The in-person World Day of Prayer event renews the sense of community

Our Lady’s Roman Catholic Church hosted the annual March 4 event, this year’s theme, “I Know the Plans I Have for You” (Jeremiah 29:11).

This year’s World Day of Prayer had more meaning for the participants considering it had been almost two years since everyone could gather as a community to celebrate.

Our Lady’s Roman Catholic Church hosted the annual March 4 event, this year’s theme, “I Know the Plans I Have for You” (Jeremiah 29:11). Women from England, Wales and Northern Ireland prepared for the 2022 service. They focused on encouraging people to reflect on the changes and challenges these countries have faced over the centuries as they progressed independently and collectively.

The Women’s Inter-Church Council of Canada (WICC) ​​is coordinating the World Day of Prayer event in Canada. It is also one of the founders of this worldwide prayer movement.

“It’s a celebration of faith, but it’s also a celebration of community, especially bringing the diverse denominations together at Moose Jaw,” said organizer RoseMary Hartney.

Normally a group of Moose Jaw women would gather to start the service, but preparations have been scaled back this year due to the ongoing pandemic, she continued. Instead, attendees follow the service by watching recorded video.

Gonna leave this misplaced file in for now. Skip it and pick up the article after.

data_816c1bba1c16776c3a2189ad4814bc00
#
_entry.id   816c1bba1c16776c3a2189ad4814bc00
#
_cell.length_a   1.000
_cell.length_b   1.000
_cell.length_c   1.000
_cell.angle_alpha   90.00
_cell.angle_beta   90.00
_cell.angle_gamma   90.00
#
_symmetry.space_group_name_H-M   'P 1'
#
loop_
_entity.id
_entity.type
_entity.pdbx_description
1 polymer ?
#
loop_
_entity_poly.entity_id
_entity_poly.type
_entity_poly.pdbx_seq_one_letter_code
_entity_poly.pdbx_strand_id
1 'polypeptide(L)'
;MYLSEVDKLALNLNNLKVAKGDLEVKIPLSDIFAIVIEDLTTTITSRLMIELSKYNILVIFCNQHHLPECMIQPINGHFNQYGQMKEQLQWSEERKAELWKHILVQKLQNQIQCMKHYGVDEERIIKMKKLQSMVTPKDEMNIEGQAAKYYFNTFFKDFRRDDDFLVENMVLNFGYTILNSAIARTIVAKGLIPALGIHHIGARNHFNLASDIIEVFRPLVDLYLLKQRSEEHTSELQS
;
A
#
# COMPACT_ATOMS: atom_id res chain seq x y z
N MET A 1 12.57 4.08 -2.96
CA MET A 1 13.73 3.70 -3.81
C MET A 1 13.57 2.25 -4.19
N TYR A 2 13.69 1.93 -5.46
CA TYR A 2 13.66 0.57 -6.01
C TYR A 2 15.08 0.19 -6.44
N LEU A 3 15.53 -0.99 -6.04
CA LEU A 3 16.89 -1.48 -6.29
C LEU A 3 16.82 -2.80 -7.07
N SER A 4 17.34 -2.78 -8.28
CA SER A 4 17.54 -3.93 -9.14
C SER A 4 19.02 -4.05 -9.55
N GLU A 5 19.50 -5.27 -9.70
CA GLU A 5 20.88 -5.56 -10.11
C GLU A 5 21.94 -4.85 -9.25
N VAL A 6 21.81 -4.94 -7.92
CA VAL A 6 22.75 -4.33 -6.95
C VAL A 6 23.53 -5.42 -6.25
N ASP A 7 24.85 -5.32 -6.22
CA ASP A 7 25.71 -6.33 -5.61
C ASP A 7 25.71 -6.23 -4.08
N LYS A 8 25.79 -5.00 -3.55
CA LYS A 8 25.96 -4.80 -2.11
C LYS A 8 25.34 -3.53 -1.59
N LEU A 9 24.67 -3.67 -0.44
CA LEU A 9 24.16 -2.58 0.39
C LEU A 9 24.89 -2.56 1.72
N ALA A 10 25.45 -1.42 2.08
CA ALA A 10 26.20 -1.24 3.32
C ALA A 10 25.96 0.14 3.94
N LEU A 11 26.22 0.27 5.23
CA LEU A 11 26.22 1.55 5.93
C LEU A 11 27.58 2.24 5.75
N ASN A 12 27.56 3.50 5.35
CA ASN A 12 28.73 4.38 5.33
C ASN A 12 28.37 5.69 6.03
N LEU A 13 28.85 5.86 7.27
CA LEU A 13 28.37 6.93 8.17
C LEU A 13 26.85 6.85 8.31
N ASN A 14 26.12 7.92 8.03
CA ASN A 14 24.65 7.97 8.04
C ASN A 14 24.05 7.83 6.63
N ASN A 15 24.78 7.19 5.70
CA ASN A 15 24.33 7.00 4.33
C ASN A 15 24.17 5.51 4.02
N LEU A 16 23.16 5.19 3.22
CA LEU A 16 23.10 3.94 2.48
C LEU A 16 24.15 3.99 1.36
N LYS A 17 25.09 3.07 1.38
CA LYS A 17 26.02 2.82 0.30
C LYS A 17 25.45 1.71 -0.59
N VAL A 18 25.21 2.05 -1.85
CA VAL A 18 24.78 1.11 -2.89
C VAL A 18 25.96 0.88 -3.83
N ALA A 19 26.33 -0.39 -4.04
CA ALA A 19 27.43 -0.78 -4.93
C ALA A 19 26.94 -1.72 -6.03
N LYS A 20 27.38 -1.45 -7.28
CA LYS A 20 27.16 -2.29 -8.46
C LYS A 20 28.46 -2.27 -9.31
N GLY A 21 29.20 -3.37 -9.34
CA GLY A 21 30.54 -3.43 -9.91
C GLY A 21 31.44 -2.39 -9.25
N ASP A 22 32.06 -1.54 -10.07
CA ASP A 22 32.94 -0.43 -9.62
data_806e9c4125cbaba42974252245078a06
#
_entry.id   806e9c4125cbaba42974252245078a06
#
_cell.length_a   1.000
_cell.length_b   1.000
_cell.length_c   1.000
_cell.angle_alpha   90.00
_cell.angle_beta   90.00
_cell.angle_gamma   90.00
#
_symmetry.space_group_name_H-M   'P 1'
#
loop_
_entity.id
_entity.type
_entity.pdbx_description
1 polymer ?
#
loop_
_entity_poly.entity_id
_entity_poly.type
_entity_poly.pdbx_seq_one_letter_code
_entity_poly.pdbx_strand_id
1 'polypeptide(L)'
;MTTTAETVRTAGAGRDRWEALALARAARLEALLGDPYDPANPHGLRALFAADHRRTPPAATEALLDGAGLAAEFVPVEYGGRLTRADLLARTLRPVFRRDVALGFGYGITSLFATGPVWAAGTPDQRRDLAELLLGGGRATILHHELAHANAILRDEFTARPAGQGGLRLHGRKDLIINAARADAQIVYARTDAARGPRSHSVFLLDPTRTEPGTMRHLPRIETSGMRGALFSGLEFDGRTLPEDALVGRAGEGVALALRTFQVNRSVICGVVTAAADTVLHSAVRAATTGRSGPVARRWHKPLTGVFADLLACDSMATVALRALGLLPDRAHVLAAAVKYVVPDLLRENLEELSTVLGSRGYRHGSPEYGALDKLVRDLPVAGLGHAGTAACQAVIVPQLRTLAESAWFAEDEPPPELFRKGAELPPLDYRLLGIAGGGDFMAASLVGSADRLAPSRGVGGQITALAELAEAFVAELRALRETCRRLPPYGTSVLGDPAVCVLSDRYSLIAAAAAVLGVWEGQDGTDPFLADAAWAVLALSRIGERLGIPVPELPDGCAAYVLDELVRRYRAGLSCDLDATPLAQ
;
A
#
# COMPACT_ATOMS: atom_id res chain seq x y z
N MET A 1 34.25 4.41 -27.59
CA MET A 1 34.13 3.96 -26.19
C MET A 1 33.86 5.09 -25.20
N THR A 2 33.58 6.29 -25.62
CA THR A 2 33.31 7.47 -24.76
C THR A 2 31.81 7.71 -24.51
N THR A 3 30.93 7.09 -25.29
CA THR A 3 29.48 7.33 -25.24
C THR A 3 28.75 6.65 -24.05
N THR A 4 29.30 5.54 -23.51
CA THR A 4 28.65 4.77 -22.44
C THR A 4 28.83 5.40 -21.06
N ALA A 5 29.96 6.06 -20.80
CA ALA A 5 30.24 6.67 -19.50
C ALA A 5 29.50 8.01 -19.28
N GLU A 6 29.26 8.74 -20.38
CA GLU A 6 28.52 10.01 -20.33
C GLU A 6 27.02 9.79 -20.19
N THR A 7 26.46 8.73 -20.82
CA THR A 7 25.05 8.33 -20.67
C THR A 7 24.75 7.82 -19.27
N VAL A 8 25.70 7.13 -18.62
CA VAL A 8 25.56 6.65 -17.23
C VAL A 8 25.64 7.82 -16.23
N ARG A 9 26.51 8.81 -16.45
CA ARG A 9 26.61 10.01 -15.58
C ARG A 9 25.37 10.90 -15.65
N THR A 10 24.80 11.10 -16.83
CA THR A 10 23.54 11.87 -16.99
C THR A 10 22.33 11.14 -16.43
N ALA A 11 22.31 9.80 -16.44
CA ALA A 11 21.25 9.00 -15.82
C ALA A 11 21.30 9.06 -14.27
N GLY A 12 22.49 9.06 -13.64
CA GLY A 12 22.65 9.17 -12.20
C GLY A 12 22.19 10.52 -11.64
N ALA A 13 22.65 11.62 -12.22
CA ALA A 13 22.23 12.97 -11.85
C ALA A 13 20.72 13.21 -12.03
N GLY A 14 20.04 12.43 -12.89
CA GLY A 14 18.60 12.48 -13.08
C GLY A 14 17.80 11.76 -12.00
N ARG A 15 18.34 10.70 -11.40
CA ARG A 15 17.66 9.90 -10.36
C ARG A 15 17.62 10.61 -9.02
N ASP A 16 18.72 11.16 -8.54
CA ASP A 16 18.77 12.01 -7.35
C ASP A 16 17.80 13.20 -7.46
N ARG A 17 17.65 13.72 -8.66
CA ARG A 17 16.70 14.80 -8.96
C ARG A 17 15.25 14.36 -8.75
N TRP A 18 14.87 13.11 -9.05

“It’s an opportunity for people to come together. As you can see when they gather in the door, some of them haven’t seen each other (for a while). So it’s a big event for them, especially today and on a bad day like this,” Hartney said. “…It feels good when people come together.”

This year’s World Day of Prayer is the first to be held in person since 2020. This event was one of the last gatherings to take place before governments forced residents into lockdown due to COVID-19. Meanwhile, a virtual service was created last year for people to watch online.
“This year we weren’t sure. This year we were hesitant about whether it was going to be personal or not, but we said we have a big facility here and people could come,” Hartney said. “And it looks like half an hour ago I was wondering if anyone was coming, but now they’re here.”

The face-to-face reunion is wonderful because community is important, she continued. It has become apparent over the past two years that community has been lacking along with camaraderie.

“Church is the people, not the building,” she added, “and that’s important.”

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